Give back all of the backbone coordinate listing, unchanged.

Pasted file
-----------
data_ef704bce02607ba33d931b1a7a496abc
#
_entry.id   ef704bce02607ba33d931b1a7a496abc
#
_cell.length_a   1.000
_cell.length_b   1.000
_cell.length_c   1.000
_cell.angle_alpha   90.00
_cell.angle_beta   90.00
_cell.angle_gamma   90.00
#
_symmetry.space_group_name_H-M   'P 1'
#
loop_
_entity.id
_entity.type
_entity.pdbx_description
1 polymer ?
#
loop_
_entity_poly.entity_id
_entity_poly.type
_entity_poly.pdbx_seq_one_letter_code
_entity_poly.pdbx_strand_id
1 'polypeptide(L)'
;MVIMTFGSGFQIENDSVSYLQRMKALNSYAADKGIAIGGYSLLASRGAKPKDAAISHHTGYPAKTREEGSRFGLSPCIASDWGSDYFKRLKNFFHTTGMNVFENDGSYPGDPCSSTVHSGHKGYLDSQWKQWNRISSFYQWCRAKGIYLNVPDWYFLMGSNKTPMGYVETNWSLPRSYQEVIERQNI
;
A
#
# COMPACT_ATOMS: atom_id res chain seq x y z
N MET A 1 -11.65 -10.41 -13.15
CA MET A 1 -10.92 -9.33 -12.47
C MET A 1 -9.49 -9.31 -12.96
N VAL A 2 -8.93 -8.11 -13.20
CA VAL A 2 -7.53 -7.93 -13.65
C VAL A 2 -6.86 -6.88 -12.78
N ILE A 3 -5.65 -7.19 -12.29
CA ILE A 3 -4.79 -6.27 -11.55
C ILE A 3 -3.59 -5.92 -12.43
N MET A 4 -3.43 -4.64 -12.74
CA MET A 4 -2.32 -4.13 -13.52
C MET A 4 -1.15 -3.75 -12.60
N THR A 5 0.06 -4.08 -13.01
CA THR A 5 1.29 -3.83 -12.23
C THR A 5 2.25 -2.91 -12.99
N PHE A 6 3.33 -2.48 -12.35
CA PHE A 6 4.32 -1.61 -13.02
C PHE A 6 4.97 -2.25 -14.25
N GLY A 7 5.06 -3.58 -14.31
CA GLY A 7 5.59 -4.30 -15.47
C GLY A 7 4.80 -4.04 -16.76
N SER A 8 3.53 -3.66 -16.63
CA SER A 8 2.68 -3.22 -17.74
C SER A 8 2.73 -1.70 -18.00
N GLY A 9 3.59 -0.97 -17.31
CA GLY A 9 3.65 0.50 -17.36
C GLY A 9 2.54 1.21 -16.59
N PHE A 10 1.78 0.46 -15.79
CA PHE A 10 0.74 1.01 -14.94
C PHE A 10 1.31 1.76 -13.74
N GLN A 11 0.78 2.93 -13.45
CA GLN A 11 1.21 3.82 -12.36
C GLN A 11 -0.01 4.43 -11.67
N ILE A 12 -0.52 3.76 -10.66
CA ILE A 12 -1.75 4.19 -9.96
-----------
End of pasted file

data_ef704bce02607ba33d931b1a7a496abc
#
_entry.id   ef704bce02607ba33d931b1a7a496abc
#
_cell.length_a   1.000
_cell.length_b   1.000
_cell.length_c   1.000
_cell.angle_alpha   90.00
_cell.angle_beta   90.00
_cell.angle_gamma   90.00
#
_symmetry.space_group_name_H-M   'P 1'
#
loop_
_entity.id
_entity.type
_entity.pdbx_description
1 polymer ?
#
loop_
_entity_poly.entity_id
_entity_poly.type
_entity_poly.pdbx_seq_one_letter_code
_entity_poly.pdbx_strand_id
1 'polypeptide(L)'
;MVIMTFGSGFQIENDSVSYLQRMKALNSYAADKGIAIGGYSLLASRGAKPKDAAISHHTGYPAKTREEGSRFGLSPCIASDWGSDYFKRLKNFFHTTGMNVFENDGSYPGDPCSSTVHSGHKGYLDSQWKQWNRISSFYQWCRAKGIYLNVPDWYFLMGSNKTPMGYVETNWSLPRSYQEVIERQNI
;
A
#
# COMPACT_ATOMS: atom_id res chain seq x y z
N MET A 1 -11.65 -10.41 -13.15
CA MET A 1 -10.92 -9.33 -12.47
C MET A 1 -9.49 -9.31 -12.96
N VAL A 2 -8.93 -8.11 -13.20
CA VAL A 2 -7.53 -7.93 -13.65
C VAL A 2 -6.86 -6.88 -12.78
N ILE A 3 -5.65 -7.19 -12.29
CA ILE A 3 -4.79 -6.27 -11.55
C ILE A 3 -3.59 -5.92 -12.43
N MET A 4 -3.43 -4.64 -12.74
CA MET A 4 -2.32 -4.13 -13.52
C MET A 4 -1.15 -3.75 -12.60
N THR A 5 0.06 -4.08 -13.01
CA THR A 5 1.29 -3.83 -12.23
C THR A 5 2.25 -2.91 -12.99
N PHE A 6 3.33 -2.48 -12.35
CA PHE A 6 4.32 -1.61 -13.02
C PHE A 6 4.97 -2.25 -14.25
N GLY A 7 5.06 -3.58 -14.31
CA GLY A 7 5.59 -4.30 -15.47
C GLY A 7 4.80 -4.04 -16.76
N SER A 8 3.53 -3.66 -16.63
CA SER A 8 2.68 -3.22 -17.74
C SER A 8 2.73 -1.70 -18.00
N GLY A 9 3.59 -0.97 -17.31
CA GLY A 9 3.65 0.50 -17.36
C GLY A 9 2.54 1.21 -16.59
N PHE A 10 1.78 0.46 -15.79
CA PHE A 10 0.74 1.01 -14.94
C PHE A 10 1.31 1.76 -13.74
N GLN A 11 0.78 2.93 -13.45
CA GLN A 11 1.21 3.82 -12.36
C GLN A 11 -0.01 4.43 -11.67
N ILE A 12 -0.52 3.76 -10.66
CA ILE A 12 -1.75 4.19 -9.96